Running and cycling events given green light for return to Denmark’s Great Belt Bridge

New minister for transport Benny Engelbrecht wants running and cycling events to return to the Great Belt Bridge and will allow organizers to apply for permits.

Running and cycling events given green light for return to Denmark’s Great Belt Bridge
The Great Belt Bridge. Photo: Jacob Schou Nielsen / Ritzau Scanpix

The Broløbet (Bridge Run) event took place on the bridge every three years from 2005 until 2017, when the Roads Agency (Vejdirektoratet), with the support of then-transport minister Ole Birk Olesen, decided to withdraw permits.

Engelbrecht, who was a critic of that decision at the time, was scheduled to go for a run on the bridge on Friday to mark the possible return of running shoes to the Great Belt Bridge asphalt.

The popular Aarhus-Copenhagen bicycle race, which saw thousands of cyclists crossing the bridge, could potentially also see a return.

“Denmark is a beautiful country, and, like many others, I enjoy seeing and experiencing it from different perspectives. As such, I believe that our major road and bridge connections offer a great opportunity to unite exercise and fitness with a unique experience in our country – we must make the most of this,” Engelbrecht said in a ministry press release.

“It is, however, important that this is done with the minimum possible disruption to traffic,” he added.

Although the nature of any future events is yet to be decided, the second stage of the 2021 Tour de France, which will start in Denmark, will cross the Great Belt Bridge.

The 6.8-kilometre suspension bridge is part of the Great Belt Fixed Link, which connects the islands of Zealand and Funen.

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Car drivers overcharged for crossing Denmark’s Great Belt Bridge

Drivers of small cars may have overpaid in tolls when crossing the Great Belt Bridge. The bridge's toll operator has urged customers to check billing information.

Car drivers overcharged for crossing Denmark's Great Belt Bridge
Photo: Ida Guldbæk Arentsen/Ritzau Scanpix

Operating company Sund & Bælt has encouraged customers to get in touch if they have paid too much to cross the bridge, which connects Zealand with Funen.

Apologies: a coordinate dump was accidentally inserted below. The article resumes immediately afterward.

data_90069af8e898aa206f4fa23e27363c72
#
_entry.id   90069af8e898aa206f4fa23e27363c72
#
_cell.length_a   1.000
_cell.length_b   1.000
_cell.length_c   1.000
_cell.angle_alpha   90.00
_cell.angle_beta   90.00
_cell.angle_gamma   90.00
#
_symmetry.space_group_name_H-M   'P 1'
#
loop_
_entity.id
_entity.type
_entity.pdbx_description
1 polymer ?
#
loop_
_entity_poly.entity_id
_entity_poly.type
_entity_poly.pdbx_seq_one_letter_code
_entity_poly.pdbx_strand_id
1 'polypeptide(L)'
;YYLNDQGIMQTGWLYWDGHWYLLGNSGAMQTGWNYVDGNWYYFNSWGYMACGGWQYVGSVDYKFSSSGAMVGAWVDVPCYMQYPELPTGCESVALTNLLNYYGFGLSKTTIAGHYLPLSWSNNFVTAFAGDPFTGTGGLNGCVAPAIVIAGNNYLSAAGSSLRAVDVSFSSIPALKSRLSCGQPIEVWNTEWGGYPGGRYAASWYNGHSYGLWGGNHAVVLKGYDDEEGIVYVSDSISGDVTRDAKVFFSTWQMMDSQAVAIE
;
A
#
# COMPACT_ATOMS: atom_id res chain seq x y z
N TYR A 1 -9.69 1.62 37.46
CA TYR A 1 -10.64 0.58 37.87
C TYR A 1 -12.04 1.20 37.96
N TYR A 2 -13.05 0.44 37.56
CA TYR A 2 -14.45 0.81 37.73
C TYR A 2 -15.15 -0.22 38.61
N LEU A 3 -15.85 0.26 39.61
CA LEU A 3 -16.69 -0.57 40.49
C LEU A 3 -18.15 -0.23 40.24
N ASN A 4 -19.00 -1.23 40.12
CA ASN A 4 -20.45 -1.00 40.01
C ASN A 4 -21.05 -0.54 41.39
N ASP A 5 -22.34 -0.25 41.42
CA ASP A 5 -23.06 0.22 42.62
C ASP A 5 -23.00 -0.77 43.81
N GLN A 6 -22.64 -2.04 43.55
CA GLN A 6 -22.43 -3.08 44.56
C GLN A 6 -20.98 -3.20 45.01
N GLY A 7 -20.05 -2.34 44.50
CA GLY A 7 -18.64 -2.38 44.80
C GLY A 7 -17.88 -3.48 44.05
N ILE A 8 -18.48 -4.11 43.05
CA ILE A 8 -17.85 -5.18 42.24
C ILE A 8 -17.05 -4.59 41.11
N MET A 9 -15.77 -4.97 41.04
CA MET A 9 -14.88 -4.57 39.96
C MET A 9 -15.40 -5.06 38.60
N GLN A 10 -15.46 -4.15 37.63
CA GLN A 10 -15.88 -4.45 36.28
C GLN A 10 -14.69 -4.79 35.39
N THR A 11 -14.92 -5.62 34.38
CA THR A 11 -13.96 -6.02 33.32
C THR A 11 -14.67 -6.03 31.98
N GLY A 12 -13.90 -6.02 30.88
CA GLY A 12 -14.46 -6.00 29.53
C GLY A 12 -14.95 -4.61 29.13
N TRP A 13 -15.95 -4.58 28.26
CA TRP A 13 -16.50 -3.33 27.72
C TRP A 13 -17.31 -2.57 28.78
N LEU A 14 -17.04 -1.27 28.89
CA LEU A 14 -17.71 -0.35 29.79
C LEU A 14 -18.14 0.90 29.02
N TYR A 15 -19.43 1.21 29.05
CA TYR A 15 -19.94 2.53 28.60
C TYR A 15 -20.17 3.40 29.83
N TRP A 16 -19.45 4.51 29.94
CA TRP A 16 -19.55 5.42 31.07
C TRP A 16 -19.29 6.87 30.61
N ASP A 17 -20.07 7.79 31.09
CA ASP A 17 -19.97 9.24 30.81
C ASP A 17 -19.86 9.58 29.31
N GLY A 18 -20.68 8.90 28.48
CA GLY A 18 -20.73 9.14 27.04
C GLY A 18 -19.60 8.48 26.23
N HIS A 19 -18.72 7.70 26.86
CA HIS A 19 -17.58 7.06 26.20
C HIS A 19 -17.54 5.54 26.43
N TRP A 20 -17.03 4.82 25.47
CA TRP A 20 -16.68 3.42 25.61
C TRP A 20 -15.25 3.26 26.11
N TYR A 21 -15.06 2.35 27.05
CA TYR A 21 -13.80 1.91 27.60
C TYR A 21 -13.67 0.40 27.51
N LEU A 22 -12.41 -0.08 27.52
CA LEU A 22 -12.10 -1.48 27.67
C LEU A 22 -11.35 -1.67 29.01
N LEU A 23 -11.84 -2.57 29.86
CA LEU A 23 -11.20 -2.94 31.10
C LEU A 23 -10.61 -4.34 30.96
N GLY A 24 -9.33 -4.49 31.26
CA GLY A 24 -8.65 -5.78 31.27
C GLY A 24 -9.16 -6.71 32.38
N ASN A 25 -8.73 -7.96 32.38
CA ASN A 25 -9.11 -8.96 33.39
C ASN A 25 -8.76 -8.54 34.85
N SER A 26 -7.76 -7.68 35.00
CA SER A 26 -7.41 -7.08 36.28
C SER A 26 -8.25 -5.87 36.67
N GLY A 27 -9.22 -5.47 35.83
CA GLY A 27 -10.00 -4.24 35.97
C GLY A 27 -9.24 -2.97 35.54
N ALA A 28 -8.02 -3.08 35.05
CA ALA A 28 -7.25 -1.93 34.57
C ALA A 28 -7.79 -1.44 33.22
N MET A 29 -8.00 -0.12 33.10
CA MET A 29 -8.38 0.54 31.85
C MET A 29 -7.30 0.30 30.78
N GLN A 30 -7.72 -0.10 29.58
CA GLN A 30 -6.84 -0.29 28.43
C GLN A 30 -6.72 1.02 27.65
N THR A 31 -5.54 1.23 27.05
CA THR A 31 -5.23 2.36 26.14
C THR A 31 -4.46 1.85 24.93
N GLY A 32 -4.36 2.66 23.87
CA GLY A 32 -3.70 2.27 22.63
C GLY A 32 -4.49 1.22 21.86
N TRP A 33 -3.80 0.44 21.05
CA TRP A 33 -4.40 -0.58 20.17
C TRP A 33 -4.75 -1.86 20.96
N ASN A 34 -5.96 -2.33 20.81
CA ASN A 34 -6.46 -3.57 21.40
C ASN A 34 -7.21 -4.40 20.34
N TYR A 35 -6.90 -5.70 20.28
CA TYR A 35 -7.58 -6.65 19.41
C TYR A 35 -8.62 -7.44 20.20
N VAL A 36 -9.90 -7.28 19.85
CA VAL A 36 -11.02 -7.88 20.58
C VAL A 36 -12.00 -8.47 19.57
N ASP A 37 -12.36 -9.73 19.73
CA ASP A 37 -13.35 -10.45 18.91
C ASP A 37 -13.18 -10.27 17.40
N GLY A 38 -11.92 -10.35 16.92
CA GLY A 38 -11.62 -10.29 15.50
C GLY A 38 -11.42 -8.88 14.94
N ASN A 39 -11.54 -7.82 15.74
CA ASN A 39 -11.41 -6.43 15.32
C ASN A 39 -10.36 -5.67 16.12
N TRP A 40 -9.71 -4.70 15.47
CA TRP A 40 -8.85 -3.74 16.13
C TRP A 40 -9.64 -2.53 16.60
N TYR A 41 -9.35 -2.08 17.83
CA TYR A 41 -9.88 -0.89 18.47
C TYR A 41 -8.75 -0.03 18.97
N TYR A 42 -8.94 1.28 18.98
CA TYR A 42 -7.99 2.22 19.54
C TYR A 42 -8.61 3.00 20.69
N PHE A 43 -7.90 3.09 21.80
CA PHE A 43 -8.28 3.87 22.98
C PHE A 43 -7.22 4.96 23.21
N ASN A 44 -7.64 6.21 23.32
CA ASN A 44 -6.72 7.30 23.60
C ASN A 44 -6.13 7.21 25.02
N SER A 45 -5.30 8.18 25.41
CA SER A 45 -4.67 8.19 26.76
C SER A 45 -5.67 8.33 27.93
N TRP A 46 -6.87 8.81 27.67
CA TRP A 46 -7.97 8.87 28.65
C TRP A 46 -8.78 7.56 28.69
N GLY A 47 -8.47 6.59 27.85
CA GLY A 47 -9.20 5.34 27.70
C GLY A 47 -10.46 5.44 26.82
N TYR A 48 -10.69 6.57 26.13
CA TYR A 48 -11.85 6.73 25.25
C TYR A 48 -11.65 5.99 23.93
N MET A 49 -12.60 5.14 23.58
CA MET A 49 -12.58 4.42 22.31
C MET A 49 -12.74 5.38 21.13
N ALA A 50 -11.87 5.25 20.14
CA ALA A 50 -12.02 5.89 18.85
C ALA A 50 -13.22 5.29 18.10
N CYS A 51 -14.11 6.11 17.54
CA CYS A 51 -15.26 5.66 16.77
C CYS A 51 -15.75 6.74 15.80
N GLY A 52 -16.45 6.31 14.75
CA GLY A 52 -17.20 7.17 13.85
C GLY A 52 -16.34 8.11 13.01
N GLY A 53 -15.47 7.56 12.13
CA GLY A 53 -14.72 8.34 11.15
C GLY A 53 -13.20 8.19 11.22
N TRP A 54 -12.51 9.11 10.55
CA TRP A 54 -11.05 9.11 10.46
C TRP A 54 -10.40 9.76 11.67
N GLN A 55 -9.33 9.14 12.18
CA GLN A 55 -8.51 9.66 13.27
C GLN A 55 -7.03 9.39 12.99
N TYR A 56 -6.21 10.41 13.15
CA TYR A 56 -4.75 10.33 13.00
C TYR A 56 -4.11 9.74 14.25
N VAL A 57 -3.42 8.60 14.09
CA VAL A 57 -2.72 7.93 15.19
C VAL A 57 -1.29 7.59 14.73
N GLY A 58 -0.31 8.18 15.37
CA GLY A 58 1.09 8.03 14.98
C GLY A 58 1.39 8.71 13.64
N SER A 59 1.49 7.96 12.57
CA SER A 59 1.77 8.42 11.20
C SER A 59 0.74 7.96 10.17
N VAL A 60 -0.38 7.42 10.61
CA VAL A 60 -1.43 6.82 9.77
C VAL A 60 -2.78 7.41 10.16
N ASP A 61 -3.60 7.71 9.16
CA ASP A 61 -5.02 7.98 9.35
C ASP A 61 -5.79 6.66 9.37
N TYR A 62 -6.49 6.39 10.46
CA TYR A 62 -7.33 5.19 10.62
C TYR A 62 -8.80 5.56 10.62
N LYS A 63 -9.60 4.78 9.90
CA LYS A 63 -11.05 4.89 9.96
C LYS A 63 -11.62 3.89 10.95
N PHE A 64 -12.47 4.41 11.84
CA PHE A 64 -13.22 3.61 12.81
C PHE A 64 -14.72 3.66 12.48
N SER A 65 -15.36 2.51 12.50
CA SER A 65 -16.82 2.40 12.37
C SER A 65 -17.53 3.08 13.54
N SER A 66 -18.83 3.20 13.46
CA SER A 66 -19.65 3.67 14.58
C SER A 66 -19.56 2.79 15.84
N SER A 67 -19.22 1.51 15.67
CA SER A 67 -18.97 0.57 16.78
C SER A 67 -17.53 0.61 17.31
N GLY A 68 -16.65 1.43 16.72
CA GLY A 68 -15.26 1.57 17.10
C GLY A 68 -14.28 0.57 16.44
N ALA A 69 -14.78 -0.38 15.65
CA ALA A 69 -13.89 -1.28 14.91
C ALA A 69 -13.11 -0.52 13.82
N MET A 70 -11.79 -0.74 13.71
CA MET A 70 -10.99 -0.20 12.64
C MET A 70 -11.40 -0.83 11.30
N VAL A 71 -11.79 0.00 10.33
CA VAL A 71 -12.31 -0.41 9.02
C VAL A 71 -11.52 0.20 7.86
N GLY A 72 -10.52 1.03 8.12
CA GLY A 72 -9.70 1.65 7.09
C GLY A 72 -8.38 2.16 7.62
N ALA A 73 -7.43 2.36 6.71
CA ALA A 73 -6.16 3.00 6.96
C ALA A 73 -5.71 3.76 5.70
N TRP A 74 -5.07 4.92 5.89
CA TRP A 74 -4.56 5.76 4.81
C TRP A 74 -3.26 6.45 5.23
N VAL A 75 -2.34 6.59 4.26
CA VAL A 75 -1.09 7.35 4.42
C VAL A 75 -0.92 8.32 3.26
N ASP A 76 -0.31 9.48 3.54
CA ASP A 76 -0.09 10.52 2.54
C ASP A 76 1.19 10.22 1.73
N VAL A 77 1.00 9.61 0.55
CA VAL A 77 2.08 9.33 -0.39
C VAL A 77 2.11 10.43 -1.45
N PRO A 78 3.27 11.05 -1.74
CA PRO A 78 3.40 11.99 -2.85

The problem, first reported by Fyens Stiftstidende, stems from number plate recognition or used of the BroBizz payment tag.

Payment equipment has in some cases incorrectly registered the size of some vehicles using these payment forms.

The issue first began occurring in December following the replacement of parts in the toll booths.

“We started in September and were finished close to a week before Christmas, changing the entire motor in the payment machine,” operations manager Palle Nygaard told Fyens.

“So there have clearly been a few teething problems, and one of those is that we not have classified (vehicles) quite as well as usual,” he added.

The exact number of incorrect classifications was unclear, but “a couple of percent each day out of 35,000 ends up being a fair few”, Nygaard said.

The Sund & Bælt operations manager told DR that “particularly, customers with very small cars have been charged a higher price than they are used to”.

A single journey in a private car of up to 3 metres in length should cost a toll of 130 kroner, while the toll for a car of 3-6 metres’ length is 245 kroner.

Customers who think they may have been overcharged can check the invoices or receipts they receive, for example via email for BroBizz users.

These will show the category for which tolls were charged.

“You should contact customer service (for a refund) if you find you have paid a different amount than you are used to,” Nygaard told DR.

“If you pay by card (at the bridge) and see that the price is wrong, you can press ‘help’ and get the problem fixed,” he added.

The company expects to fix the issue during the first quarter of 2020.

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